By Richard Winters
My Rating: 6 out of 10
4-Word Review: Where is Adam West?
The attempt at moving the Batman theme from the campiness of the TV series to a darker edge proves successful. Director Tim Burton’s vision of Gotham is terrific. It has a sort of weird mixture of the 1940’s and the modern day and the look is original. It is so gray and dark it seems almost like purgatory and having the citizens celebrate its 200th anniversary may be the best joke of the film.
The story nicely starts out showing how Bruce Wayne (Michael Keaton) became acclimated with this Batman character and how initially he wasn’t perceived as being a good guy. It also explains how as a little boy he witnessed his parent’s murder. Yet it doesn’t go far enough and questions still abound. Like who built the Batmobile and that very immense bat cave? Are we to believe that Bruce Wayne and his kindly butler Alfred (Michael Gough) did it all by themselves?! It would have also have been nice if they had shown what specifically inspired him to take the identity of the bat. Still it’s good that some actual bats are shown and in a brief frame even come flying right at you!
The story is slick, but nothing spectacular. Such a big budgeted and much hyped movie almost cries for a more expansive storyline. Something along the lines of a James Bond plot with some megalomaniac aspiring for world domination or destruction. Having the Joker (Jack Nicholson) simply kill people with his toxic make up seems both silly and tacky. The climatic finale in the bell tower borrows too many elements from other showdowns and is too rehearsed.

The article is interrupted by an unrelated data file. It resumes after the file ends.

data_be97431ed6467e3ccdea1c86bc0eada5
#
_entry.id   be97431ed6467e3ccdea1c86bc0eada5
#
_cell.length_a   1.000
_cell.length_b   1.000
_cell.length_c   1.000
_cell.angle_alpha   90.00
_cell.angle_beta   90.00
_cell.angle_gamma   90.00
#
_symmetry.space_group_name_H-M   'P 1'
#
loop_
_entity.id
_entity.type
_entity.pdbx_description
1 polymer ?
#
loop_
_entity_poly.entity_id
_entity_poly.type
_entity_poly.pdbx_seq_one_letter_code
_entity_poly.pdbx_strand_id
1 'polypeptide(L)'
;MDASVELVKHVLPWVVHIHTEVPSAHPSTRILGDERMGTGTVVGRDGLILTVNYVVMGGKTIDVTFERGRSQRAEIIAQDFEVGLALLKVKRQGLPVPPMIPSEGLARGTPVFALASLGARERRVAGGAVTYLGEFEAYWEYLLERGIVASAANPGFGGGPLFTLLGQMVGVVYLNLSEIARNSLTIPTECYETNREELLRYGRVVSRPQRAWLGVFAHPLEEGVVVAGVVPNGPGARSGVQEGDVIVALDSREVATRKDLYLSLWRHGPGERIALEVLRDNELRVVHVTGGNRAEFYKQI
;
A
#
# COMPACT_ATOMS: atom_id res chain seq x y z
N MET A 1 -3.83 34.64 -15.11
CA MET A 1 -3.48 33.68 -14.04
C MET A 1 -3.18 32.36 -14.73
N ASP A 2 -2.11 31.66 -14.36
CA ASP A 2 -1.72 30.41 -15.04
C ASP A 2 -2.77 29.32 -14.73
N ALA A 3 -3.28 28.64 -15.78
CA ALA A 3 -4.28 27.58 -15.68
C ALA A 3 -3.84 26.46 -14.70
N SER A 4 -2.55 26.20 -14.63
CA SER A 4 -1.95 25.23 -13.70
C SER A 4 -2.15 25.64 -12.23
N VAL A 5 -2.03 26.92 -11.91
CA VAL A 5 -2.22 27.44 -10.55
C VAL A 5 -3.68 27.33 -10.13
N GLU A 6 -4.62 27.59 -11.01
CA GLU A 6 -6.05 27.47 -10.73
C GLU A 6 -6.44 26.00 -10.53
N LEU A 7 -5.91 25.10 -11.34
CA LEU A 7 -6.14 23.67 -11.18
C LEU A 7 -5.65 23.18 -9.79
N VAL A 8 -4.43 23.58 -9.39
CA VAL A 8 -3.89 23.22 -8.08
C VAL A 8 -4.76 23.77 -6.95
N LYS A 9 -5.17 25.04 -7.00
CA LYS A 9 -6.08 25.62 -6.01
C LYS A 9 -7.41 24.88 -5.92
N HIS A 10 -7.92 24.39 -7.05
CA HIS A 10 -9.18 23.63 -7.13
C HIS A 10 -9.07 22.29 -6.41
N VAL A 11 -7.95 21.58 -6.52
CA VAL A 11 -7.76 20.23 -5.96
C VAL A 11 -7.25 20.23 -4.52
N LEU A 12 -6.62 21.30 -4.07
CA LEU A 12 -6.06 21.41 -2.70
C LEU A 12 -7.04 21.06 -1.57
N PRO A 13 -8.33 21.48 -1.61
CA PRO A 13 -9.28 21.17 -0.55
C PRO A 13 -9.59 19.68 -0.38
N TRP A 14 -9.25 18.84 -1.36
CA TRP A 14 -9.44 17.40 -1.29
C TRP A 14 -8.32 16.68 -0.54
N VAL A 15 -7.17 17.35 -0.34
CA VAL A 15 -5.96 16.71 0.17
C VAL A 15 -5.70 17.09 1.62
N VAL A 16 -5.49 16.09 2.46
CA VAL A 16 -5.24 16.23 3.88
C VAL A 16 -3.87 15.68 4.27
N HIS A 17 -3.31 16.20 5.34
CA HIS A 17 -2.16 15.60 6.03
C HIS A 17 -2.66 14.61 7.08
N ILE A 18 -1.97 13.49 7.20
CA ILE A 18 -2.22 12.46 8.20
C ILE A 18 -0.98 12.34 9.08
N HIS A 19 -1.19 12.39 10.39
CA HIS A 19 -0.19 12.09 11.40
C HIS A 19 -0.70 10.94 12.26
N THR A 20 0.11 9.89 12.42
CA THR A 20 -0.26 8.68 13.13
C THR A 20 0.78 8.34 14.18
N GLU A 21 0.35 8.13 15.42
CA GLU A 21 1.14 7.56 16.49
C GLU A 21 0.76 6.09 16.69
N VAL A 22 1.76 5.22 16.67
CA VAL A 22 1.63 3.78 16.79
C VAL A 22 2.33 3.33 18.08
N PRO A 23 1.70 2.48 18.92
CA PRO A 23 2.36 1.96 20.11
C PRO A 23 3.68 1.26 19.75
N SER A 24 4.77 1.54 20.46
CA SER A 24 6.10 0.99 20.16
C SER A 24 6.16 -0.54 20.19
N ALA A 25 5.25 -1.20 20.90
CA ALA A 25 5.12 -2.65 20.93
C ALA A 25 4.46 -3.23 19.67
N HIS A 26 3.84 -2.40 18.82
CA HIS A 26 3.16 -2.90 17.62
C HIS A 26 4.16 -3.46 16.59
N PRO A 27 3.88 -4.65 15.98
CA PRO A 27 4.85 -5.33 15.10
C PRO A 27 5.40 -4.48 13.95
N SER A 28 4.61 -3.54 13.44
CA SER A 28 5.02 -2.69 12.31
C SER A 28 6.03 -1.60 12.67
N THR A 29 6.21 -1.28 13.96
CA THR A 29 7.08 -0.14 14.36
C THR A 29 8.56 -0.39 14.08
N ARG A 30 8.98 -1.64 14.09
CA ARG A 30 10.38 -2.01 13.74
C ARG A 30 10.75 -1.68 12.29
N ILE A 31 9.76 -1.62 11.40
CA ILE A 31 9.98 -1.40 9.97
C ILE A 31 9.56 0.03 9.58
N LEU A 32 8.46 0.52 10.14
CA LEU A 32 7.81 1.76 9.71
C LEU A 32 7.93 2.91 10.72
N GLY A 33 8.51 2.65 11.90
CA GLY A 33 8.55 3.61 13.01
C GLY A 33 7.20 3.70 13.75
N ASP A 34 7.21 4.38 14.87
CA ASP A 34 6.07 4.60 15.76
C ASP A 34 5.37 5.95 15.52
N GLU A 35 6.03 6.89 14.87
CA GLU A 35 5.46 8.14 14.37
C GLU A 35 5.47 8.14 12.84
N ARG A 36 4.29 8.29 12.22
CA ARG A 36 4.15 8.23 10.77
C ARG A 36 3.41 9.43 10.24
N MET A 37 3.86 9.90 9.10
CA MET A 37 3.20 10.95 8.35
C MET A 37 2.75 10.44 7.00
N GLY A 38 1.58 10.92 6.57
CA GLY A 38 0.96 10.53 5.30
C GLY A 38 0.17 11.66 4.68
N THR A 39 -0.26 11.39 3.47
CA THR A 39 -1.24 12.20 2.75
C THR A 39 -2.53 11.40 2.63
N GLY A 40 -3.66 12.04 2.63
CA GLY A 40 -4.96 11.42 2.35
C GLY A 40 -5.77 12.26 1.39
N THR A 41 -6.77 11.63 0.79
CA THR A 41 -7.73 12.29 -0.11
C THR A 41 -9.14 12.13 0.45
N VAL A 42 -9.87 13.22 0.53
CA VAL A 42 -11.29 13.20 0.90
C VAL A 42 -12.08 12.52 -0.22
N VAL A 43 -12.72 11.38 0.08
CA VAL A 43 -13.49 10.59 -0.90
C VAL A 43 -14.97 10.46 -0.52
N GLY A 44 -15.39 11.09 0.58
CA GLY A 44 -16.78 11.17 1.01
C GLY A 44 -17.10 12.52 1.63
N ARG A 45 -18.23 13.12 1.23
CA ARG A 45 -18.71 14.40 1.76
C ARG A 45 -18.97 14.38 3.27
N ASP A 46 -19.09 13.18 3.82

Keaton looks uncomfortable in the lead. He shows no energy or charisma and is absolutely stiff in his Batman costume. Nicholson has a little more spunk and in a way seems to be a perfect fit. Yet Cesar Romero from the TV series had a much better laugh and Nicholson’s laugh seems forced. Kim Basinger makes a nice addition as the love/sex interest. She creates a nice balance between the two adversaries. It is interesting to note though that while everyone else refuses to wear make-up (including the newscasters) because of the Jokers toxins she is still seen with plenty of it on.
Overall this is a nice attempt at keeping the theme more true to its comic book origins. It doesn’t come together completely though and is in desperate need of a more singular voice. The second feature in this series Batman Returns is far better.
Watch for Lee Wallace as the mayor of Gotham as he looks like an absolute shoe-in for former New York Mayor Ed Koch especially from a distance. Also William Hootkins has absolutely the best voice for any big city policeman character.
My Rating: 6 out of 10
Released: June 23, 1989
Runtime: 2Hours 6Minutes
Director: Tim Burton
Studio: Warner Brothers
Available: VHS, DVD, Blu-ray, Amazon Instant Video